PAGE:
Response of chestnut phenology in China to climate variation and change
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Guo L, Dai J, Ranjitkar S, Xu J, Luedeling E. 2013. Response of chestnut phenology in China to climate variation and change. Agricultural and Forest Meteorology 180:164-172.
Permanent link to this item: http://hdl.handle.net/10568/52084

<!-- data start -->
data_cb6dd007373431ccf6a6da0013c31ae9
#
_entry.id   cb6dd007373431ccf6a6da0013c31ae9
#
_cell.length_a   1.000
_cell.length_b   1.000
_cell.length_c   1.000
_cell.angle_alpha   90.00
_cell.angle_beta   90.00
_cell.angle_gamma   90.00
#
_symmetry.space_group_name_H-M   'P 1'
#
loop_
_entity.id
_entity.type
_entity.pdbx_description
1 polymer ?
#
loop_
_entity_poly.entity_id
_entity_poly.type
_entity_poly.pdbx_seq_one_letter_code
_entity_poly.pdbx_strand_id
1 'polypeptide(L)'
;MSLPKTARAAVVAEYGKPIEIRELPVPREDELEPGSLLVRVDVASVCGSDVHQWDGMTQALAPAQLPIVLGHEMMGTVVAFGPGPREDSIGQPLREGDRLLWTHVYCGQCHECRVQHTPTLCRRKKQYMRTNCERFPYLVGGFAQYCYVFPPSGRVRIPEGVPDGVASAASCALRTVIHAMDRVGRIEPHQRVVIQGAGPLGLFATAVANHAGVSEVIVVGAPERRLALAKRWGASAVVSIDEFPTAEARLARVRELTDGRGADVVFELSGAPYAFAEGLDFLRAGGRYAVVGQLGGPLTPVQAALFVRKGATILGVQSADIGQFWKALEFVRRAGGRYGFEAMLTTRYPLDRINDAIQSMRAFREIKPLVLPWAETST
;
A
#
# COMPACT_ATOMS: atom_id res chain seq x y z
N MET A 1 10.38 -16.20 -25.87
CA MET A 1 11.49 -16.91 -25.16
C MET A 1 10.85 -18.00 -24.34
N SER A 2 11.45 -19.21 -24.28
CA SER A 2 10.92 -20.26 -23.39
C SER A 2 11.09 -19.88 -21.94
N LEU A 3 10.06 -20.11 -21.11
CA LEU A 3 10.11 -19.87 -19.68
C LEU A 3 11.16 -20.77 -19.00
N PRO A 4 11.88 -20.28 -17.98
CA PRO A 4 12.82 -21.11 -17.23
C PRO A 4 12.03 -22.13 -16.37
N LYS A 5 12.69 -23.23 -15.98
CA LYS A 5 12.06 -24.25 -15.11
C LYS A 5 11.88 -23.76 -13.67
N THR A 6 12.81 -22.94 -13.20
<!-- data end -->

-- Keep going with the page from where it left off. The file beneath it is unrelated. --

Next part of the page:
Climate change has affected the phenology of plants and animals throughout the world, but few studies have evaluated climate responses of fruit trees in East Asia. In particular, the response of tree phenology to warming during different parts of the year has not been explored. We evaluated long-term records (1963–2008) of chestnut (Castanea mollissima Blume) first flowering, leaf coloring and length of the growing season from Beijing, China. Phenological dates were related with daily temperatures (subjected to an 11-day running mean) for the 12 months leading up to the respective events, using Partial Least Squares (PLS) regression. For each phenological indicator, regression results identified two relevant phases, during which temperatures were correlated with event timing or growing season length. First flowering dates in Beijing advanced by 1.6 days per decade over the length of the record, whereas leaf coloring showed no significant trend. The growing season expanded by 4.3 days per decade. First flowering was advanced by high temperatures between January and June, but delayed by warm conditions during the chill accumulation phase (late October through early January). Leaf coloring was advanced by warm conditions during most of the growing season, but delayed by high temperatures in fall. Variation in the length of the growing season was strongly correlated to variation in spring phenology. All phenological indicators of chestnut appeared to respond to high temperatures during certain parts of the growing season in a way that ran counter to currently dominant effects. For instance, warming during the period of chill accumulation delayed rather than advanced spring phenology. These secondary temperature responses may explain responses of certain plants and ecosystems that are not in line with general trends of advanced spring and delayed fall phases. It seems possible that the importance of these effects may increase as warming continues.